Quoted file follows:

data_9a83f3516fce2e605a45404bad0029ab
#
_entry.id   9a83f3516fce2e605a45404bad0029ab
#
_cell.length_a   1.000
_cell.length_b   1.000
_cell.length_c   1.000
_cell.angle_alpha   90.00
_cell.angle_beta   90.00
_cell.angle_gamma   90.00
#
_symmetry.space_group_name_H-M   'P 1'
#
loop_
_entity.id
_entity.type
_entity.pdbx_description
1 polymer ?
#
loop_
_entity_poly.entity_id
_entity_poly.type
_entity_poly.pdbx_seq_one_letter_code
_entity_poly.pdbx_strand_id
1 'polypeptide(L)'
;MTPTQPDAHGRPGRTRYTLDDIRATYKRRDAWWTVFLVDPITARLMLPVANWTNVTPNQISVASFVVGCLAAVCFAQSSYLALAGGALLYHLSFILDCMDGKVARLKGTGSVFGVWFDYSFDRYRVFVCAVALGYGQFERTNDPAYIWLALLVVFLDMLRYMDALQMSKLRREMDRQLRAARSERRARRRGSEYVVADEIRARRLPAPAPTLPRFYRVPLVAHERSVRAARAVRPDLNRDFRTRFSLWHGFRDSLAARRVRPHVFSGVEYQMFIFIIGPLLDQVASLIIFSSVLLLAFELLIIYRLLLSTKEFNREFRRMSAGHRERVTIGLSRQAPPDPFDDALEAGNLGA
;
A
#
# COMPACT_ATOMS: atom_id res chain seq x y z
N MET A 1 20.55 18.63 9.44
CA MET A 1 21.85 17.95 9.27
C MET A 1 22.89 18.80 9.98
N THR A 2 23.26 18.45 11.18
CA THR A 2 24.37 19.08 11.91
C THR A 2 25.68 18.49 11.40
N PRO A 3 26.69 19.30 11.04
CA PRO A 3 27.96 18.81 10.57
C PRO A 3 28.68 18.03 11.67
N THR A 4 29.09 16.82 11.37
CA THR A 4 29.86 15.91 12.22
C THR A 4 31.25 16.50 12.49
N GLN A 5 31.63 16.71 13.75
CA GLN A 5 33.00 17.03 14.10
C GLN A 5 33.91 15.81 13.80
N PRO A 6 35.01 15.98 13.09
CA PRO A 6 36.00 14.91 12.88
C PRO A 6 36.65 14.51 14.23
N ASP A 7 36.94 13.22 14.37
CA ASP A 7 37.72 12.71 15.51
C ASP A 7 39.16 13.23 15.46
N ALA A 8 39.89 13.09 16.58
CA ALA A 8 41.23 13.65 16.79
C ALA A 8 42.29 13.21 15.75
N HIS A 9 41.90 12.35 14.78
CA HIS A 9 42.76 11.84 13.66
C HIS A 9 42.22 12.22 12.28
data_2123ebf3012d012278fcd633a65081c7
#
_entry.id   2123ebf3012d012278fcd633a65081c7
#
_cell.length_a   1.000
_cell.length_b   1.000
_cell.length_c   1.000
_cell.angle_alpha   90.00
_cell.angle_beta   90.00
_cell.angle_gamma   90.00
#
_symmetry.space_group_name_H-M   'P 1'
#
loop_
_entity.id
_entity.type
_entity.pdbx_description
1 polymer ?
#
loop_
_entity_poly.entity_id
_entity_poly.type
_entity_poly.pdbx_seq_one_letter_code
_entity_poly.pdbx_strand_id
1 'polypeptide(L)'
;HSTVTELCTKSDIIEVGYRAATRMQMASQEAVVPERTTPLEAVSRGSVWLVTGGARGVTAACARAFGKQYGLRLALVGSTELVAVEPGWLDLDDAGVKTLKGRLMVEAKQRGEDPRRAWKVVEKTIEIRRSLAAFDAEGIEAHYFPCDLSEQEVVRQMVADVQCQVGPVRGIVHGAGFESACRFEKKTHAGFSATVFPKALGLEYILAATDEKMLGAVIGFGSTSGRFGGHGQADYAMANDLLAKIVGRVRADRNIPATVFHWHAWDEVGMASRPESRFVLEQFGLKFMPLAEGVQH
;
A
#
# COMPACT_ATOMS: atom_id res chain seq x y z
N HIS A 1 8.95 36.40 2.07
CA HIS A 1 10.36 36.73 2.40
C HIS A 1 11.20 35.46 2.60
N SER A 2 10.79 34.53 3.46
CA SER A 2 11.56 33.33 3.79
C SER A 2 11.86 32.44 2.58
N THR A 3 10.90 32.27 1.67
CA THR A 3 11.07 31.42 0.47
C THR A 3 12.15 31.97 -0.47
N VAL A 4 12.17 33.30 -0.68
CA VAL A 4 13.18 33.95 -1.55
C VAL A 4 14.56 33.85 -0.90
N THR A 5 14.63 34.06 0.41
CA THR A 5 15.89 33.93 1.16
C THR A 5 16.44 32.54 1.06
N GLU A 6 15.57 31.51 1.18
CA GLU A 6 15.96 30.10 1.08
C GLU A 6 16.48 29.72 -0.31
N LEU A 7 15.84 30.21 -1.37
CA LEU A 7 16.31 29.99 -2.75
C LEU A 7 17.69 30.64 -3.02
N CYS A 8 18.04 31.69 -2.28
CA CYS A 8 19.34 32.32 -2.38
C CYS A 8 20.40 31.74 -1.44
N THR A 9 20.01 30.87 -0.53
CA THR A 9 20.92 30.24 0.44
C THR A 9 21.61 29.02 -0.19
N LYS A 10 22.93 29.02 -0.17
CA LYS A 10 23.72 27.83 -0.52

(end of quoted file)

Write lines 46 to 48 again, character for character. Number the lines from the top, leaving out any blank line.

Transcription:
N PRO A 6 35.01 15.98 13.09
CA PRO A 6 36.00 14.91 12.88
C PRO A 6 36.65 14.51 14.23